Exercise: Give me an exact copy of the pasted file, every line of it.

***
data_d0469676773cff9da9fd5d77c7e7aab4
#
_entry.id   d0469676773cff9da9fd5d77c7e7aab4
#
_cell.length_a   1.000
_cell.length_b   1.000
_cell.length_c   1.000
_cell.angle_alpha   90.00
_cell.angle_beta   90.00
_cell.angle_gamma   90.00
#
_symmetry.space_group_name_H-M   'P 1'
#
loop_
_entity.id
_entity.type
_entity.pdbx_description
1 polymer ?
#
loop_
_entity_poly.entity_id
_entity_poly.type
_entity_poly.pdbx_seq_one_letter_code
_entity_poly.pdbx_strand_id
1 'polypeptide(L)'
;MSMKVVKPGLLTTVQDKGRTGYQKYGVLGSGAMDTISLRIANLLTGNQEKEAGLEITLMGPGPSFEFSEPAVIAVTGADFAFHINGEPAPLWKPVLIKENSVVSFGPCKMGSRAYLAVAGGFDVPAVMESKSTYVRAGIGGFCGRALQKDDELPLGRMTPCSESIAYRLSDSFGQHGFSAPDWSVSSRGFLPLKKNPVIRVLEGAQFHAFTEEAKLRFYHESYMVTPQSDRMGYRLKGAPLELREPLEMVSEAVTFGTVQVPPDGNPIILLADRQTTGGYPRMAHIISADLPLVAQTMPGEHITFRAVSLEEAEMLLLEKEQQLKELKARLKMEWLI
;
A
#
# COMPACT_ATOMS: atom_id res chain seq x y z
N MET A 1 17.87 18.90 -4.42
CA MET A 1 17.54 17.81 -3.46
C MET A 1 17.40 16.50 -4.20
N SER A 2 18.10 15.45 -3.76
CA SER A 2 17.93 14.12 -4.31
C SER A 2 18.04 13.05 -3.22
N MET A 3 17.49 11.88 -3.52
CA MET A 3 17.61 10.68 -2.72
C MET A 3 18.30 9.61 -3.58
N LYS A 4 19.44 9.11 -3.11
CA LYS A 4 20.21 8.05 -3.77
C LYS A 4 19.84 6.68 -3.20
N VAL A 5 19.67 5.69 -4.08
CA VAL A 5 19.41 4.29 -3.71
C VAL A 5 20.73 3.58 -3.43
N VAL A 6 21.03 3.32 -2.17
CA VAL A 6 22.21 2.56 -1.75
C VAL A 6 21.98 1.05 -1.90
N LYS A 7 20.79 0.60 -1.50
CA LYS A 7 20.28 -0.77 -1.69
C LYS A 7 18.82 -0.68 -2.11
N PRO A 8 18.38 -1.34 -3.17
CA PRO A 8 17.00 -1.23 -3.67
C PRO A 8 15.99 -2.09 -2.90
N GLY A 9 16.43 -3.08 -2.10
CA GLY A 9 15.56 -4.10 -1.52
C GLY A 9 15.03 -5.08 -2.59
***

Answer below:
data_d0469676773cff9da9fd5d77c7e7aab4
#
_entry.id   d0469676773cff9da9fd5d77c7e7aab4
#
_cell.length_a   1.000
_cell.length_b   1.000
_cell.length_c   1.000
_cell.angle_alpha   90.00
_cell.angle_beta   90.00
_cell.angle_gamma   90.00
#
_symmetry.space_group_name_H-M   'P 1'
#
loop_
_entity.id
_entity.type
_entity.pdbx_description
1 polymer ?
#
loop_
_entity_poly.entity_id
_entity_poly.type
_entity_poly.pdbx_seq_one_letter_code
_entity_poly.pdbx_strand_id
1 'polypeptide(L)'
;MSMKVVKPGLLTTVQDKGRTGYQKYGVLGSGAMDTISLRIANLLTGNQEKEAGLEITLMGPGPSFEFSEPAVIAVTGADFAFHINGEPAPLWKPVLIKENSVVSFGPCKMGSRAYLAVAGGFDVPAVMESKSTYVRAGIGGFCGRALQKDDELPLGRMTPCSESIAYRLSDSFGQHGFSAPDWSVSSRGFLPLKKNPVIRVLEGAQFHAFTEEAKLRFYHESYMVTPQSDRMGYRLKGAPLELREPLEMVSEAVTFGTVQVPPDGNPIILLADRQTTGGYPRMAHIISADLPLVAQTMPGEHITFRAVSLEEAEMLLLEKEQQLKELKARLKMEWLI
;
A
#
# COMPACT_ATOMS: atom_id res chain seq x y z
N MET A 1 17.87 18.90 -4.42
CA MET A 1 17.54 17.81 -3.46
C MET A 1 17.40 16.50 -4.20
N SER A 2 18.10 15.45 -3.76
CA SER A 2 17.93 14.12 -4.31
C SER A 2 18.04 13.05 -3.22
N MET A 3 17.49 11.88 -3.52
CA MET A 3 17.61 10.68 -2.72
C MET A 3 18.30 9.61 -3.58
N LYS A 4 19.44 9.11 -3.11
CA LYS A 4 20.21 8.05 -3.77
C LYS A 4 19.84 6.68 -3.20
N VAL A 5 19.67 5.69 -4.08
CA VAL A 5 19.41 4.29 -3.71
C VAL A 5 20.73 3.58 -3.43
N VAL A 6 21.03 3.32 -2.17
CA VAL A 6 22.21 2.56 -1.75
C VAL A 6 21.98 1.05 -1.90
N LYS A 7 20.79 0.60 -1.50
CA LYS A 7 20.28 -0.77 -1.69
C LYS A 7 18.82 -0.68 -2.11
N PRO A 8 18.38 -1.34 -3.17
CA PRO A 8 17.00 -1.23 -3.67
C PRO A 8 15.99 -2.09 -2.90
N GLY A 9 16.43 -3.08 -2.10
CA GLY A 9 15.56 -4.10 -1.52
C GLY A 9 15.03 -5.08 -2.59